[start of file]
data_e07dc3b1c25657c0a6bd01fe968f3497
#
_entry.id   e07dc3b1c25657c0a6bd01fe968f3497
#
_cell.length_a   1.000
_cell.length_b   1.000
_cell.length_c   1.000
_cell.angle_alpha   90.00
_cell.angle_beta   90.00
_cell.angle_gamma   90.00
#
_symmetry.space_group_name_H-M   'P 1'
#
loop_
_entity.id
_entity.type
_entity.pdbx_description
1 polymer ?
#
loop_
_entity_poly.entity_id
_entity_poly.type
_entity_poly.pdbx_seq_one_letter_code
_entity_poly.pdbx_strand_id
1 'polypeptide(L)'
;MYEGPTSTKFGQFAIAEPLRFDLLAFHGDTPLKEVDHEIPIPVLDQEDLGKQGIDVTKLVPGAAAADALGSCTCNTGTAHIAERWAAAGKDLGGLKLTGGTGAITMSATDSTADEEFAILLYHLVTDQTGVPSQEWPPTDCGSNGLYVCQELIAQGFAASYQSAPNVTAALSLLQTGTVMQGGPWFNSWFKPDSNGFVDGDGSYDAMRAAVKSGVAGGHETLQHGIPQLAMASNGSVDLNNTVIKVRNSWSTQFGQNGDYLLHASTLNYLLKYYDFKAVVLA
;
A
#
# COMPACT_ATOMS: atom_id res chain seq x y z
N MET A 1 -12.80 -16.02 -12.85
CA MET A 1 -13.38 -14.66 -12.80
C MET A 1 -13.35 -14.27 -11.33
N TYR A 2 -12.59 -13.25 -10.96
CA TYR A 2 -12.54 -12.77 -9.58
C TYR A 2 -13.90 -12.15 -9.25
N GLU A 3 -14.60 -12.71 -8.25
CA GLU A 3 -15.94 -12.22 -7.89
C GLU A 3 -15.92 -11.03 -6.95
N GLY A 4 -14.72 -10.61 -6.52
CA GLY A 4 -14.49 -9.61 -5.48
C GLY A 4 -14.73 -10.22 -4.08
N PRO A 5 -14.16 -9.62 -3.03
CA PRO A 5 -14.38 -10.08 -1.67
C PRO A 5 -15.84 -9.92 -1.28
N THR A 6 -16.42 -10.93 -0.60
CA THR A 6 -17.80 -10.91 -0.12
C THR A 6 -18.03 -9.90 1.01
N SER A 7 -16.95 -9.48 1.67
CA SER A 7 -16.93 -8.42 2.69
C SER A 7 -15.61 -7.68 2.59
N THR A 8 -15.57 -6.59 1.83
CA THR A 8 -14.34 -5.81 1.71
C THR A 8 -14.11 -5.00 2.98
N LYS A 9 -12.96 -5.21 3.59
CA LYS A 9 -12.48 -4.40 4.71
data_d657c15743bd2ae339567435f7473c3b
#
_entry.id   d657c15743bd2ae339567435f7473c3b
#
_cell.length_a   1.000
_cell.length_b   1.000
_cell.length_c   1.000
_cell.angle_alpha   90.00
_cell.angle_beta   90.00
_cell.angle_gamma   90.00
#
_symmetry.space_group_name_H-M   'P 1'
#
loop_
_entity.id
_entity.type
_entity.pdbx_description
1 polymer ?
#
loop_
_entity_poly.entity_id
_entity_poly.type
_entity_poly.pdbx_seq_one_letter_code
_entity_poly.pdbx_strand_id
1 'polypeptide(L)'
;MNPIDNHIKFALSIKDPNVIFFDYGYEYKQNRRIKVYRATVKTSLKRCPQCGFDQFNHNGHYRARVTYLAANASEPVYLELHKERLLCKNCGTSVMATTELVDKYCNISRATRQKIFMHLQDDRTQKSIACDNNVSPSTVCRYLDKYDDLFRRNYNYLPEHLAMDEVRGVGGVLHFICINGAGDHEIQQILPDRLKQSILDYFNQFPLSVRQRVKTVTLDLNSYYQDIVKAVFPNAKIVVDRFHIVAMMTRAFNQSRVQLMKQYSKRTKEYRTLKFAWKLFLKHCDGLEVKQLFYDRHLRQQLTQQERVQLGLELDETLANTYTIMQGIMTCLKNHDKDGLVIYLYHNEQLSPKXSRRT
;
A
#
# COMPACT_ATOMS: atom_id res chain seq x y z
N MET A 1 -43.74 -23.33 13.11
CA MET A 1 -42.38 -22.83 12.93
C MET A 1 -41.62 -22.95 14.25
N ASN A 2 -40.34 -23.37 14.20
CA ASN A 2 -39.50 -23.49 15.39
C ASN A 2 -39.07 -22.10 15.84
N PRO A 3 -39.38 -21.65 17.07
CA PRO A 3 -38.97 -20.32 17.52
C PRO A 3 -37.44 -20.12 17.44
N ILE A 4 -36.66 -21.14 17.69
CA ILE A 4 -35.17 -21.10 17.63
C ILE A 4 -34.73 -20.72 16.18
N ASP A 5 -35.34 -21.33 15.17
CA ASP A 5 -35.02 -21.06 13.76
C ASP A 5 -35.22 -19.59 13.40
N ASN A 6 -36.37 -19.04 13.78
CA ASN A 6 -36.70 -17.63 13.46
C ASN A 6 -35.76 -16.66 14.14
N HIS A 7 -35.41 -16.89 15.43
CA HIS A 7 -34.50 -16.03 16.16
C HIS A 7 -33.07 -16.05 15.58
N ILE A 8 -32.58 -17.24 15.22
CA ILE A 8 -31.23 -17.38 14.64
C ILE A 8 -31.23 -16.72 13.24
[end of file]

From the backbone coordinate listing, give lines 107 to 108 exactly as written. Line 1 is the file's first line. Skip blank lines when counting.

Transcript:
C HIS A 7 -33.07 -16.05 15.58
N ILE A 8 -32.58 -17.24 15.22